A jaguar has exceptionally strong jaws. It can crush a skull if it wants to. And they live in South America. I don’t know anything about South America and I don’t like warm places. I don’t even like to write about people in the heat I hate it so much. I like my people bundled up in sweaters in climates where they can see their breath. I like Chicago. So South America is out and so are jaguars. But a black panther has possibilities… a werepanther. So now I know what my man will shift into. A cat, a great big cat.
I write 30k words, because that is the limit, and send it off absolutely sure that it’s good and they’ll of course want it. This is the first time ever in the history of me that I am just so sure of myself that it’s scary. I’ve got this in the bag, I’m going to be in my first ever anthology!
The rejection comes fast. They don’t want it and not only don’t they want it, but even if I change it, they don’t want to see it again. Ever.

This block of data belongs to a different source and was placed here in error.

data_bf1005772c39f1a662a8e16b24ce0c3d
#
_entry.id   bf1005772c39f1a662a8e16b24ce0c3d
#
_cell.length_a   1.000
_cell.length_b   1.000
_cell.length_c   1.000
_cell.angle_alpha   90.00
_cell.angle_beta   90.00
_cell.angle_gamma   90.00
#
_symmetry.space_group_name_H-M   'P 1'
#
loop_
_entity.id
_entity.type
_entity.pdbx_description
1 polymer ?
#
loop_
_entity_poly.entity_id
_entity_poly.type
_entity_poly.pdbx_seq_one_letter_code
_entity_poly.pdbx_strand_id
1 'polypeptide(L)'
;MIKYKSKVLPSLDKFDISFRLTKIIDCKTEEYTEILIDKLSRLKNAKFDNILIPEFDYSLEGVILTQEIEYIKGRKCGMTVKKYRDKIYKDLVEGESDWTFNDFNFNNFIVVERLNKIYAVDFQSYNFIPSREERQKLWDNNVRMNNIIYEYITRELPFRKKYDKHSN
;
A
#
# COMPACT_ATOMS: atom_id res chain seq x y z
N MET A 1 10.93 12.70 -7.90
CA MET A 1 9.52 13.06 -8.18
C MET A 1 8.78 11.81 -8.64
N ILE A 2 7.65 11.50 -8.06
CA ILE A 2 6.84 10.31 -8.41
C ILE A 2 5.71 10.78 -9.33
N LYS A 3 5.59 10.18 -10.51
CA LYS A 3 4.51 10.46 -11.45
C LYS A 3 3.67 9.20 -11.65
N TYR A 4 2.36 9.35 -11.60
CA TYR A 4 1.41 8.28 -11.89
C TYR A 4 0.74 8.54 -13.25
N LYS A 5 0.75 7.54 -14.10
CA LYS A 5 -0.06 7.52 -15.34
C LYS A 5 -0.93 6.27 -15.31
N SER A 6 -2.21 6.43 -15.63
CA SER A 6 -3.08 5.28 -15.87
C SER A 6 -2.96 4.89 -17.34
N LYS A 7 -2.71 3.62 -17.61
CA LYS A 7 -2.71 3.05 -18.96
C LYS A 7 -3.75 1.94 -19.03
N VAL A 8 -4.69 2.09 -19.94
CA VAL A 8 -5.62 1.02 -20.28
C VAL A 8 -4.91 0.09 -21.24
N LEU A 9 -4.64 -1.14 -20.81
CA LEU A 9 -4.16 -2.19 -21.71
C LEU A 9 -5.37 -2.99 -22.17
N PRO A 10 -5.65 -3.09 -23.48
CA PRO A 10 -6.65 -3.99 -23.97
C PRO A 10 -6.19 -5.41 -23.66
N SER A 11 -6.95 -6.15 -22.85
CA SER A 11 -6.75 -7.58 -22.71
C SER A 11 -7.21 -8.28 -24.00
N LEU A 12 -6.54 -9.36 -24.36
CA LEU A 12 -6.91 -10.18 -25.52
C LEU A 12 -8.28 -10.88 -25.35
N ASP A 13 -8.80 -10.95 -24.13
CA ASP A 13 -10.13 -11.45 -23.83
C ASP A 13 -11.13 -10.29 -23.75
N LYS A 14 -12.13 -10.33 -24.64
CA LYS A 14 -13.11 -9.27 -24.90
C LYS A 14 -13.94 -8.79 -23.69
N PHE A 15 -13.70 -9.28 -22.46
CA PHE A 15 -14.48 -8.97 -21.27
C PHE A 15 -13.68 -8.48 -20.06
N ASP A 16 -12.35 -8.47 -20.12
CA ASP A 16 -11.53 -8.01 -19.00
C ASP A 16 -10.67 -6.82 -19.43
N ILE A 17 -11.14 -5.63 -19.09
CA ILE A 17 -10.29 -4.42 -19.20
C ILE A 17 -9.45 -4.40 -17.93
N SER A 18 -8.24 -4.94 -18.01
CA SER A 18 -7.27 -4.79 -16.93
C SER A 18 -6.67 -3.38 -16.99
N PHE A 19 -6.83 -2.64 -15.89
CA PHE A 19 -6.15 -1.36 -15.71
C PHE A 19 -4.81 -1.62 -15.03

Okay. Deep breath, regroup, begin again.
So I add 10k words because I had more to write and send it off to the new publisher, certain that they will want it. A shape shifter story is right up the new publishers’ alley. Right?
When I was first started writing I thought I needed an agent. I thought that’s how it was done. An agent would do the whole submit and rejection dance for me, with me, and we would be partners. I soon found out that because I write, not m/m but first-person, that an agent was not in the cards for me. The agents I contacted didn’t like first-person and they didn’t think it would, or could, sell. This was also; it turned out, why the second publisher didn’t want it.
They felt that the “point of view was problematic. Instead of drawing the reader in, the POV was actually off-putting. Instead of pulling us into the story, it distanced us. We didn’t get a good sense of who the characters were or what motivated them, not even Jin. The reader needs to connect with the characters for the intensity of the emotional and sexual tension in the story to ring true. Because we were unable connect with the characters, their attraction to and feelings toward one another fell a little flat.” End quote.
So, if I wanted my dear friend Jin to ever see the light of day, I was going to need to learn how to write third-person.